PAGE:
While it’s easy to spend too much time in forums, people do tend to ask a lot of questions and even rant in forums.
It’s a more emotional medium than Facebook as well. People feel they are in a trusted arena. Facebook is broad and forums are narrow. The focus of a forum is usually related to a specific topic, so folks feel more comfortable saying what they really mean.
Again, interact. Answer questions. Give advice. Private message if the conversation requires more privacy.
#3 Face to Face
Whether you share a meal together or meet at an event, getting face to face is the most important connection.
You get to see expressions. Hear the tone of the words. And you certainly feel the emotion of the moment.
With each of the encounters answer the following questions…
What are the recurring conversations?
What are the recurring problems?
What are the recurring dreams?
The answers will help you know your audience at a deeper level which helps you engage far below the surface.
My boys and I love Waffle House.
Maybe it’s the golden waffles.
Maybe it’s the bacon.
Maybe it’s the risk associated with less than stellar health ratings.
Regardless, we talk, we laugh we have a blast.
That’s usually what happens when sharing a meal.
So here’s the suggestion… take your audience out to eat.
Reserve a table for five. Then tweet or post or email or podcast an invitation. The first four to reply get a seat at the table. You pick up the tab.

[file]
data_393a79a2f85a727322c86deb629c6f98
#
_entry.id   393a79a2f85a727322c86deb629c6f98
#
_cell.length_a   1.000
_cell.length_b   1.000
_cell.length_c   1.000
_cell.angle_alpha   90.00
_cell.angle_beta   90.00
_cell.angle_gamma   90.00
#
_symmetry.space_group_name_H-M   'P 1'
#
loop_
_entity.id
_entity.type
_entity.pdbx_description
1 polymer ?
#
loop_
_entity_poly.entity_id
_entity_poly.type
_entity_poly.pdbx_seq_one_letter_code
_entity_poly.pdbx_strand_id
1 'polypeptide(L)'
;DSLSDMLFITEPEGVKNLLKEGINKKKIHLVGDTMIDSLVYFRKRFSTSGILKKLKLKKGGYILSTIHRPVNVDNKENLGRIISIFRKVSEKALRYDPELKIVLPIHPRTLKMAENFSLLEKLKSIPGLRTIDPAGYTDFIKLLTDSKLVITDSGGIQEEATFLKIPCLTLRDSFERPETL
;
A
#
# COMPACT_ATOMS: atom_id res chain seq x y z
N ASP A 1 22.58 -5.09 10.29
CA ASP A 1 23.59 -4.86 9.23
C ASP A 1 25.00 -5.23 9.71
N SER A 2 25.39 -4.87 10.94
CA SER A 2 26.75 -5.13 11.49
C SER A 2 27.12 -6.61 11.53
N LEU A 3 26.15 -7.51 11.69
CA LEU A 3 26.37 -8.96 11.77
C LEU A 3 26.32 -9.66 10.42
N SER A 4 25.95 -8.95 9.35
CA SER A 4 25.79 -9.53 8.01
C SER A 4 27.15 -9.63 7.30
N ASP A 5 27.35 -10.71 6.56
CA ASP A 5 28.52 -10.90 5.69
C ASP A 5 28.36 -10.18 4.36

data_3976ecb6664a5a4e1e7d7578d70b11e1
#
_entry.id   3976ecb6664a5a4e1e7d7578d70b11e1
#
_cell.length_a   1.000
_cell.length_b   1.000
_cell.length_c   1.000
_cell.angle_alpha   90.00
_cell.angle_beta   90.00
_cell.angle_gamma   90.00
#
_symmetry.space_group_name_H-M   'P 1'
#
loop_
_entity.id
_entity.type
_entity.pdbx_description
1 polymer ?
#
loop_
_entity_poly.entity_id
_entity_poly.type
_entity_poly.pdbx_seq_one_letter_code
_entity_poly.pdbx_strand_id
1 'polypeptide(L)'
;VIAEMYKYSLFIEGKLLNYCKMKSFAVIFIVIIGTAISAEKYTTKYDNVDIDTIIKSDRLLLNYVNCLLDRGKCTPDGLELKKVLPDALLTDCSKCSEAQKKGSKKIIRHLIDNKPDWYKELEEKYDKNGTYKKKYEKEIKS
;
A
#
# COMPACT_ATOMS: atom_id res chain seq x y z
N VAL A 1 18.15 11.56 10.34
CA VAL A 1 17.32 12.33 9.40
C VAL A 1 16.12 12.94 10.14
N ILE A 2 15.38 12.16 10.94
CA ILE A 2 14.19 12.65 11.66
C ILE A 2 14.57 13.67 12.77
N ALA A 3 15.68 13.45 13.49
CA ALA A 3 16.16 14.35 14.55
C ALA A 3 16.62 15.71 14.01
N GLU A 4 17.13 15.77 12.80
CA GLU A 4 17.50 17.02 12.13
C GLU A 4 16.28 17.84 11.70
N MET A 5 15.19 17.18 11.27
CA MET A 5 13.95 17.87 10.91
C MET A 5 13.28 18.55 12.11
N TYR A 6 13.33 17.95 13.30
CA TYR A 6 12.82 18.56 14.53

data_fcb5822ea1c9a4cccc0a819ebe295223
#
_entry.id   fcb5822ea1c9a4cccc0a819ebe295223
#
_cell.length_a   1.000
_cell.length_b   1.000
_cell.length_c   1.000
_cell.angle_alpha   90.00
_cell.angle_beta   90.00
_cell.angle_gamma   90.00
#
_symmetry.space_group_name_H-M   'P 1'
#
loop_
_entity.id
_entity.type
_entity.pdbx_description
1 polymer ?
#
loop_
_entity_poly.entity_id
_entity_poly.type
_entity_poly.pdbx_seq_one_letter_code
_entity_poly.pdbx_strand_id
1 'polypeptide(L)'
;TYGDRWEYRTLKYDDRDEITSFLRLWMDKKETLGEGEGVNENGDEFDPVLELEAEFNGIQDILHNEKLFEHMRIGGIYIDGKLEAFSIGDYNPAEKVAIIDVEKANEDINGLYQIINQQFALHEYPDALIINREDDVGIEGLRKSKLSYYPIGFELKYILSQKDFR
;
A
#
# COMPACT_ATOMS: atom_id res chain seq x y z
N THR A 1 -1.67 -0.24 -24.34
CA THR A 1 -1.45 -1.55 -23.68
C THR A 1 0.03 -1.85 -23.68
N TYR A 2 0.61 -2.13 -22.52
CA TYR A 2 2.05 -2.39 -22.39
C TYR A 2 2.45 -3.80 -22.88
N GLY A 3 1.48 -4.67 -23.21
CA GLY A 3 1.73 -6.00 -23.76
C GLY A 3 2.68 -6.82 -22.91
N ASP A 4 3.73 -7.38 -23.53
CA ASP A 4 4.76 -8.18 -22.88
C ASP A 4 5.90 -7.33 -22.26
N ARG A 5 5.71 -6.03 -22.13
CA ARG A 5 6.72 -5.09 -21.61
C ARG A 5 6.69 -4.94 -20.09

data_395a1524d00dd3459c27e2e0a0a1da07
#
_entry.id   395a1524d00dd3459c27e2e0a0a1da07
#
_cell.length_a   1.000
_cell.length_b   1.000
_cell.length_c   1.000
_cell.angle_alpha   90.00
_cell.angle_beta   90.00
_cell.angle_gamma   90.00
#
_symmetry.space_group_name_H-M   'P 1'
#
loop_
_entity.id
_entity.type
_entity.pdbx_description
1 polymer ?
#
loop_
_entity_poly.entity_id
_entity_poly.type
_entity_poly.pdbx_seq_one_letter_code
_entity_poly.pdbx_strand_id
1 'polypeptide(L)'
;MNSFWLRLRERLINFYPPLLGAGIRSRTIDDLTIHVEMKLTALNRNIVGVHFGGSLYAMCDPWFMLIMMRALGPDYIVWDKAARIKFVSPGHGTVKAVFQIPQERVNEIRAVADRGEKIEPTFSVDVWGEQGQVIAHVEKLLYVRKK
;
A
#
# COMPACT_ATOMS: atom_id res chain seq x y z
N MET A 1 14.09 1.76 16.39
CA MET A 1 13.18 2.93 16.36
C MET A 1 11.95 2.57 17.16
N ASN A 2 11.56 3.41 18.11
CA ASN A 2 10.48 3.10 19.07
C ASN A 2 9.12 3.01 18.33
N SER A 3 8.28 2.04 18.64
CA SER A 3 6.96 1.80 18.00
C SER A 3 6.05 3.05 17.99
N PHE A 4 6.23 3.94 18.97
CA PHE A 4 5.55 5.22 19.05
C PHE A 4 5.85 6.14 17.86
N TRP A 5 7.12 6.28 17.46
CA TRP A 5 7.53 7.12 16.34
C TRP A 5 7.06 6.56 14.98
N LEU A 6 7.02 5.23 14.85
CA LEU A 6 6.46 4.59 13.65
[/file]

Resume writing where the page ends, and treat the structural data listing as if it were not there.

Begin by having everyone give a self-introduction…
Where they live.
What they do for a living.
Ask four questions during the meal…
#1 What was your favorite thing to do as a child?
#2 What event shaped your life more than any other?
#3 In five years where do you want to be?
#4 What’s your biggest challenge with _______?
The blank in #4 is your main topic or market.
Most of the time we sit around trying to figure out what’s happening in the hearts of audience. Just take them out. Ask a few questions. Stop guessing and imagining. Get to know real people.
P.S. This is the third article in the Know Your Audience Series
My mom turns 70 today!
For most of my time at home she was a single
parent. I was a mess. And they had not
diagnosed or medicated whatever it was
But she worked hard. Supported me and my
sister, and I look back with a lot of smiles and
One of the biggest reasons for my success
is because of mom’s complete bias. She
always pumped us up. Always told us we
could do anything. Always said we were
the smartest. Always cheered us on even
when we were losing. Always comforted
us when we failed. Always celebrated with
“I knew you could” when we succeeded.
Here’s to you mom and other moms
around the world who keep encouraging,
building and shaping!
We’re more alike than you think – you and me…
I watched cartoons as a kid on Saturday mornings – how about you?
I remember climbing trees and my mom begging me to come down and bring a switch with me! How about you?
I remember opening the cereal box from the bottom to get the prize – how about you?
I remember my grandfather taking me fishing – how about you?
While those may not be exactly what you have experienced I bet you had a trigger or a link to a memory.
That’s the power of a universal story.
Shared “like” memories that help people feel connected.
We engage our audience at a deep level when they feel we are similar. And since we’re all human we are.
The posts, podcasts and presentations we dislike the most are often those where the person comes across as superior. Mom always said, “Nobody likes a know it all.”
In my experience, there are five ways to create a common bond through universal stories:
Hey! We were all kids once. And most kids were the same…
Playing with toys.
Children are innocent. Fun. Precocious. Honest. Alive.
Stories from childhood deliver warmth and security.
Fireworks on the 4th.
Thanksgiving turkey gone bad.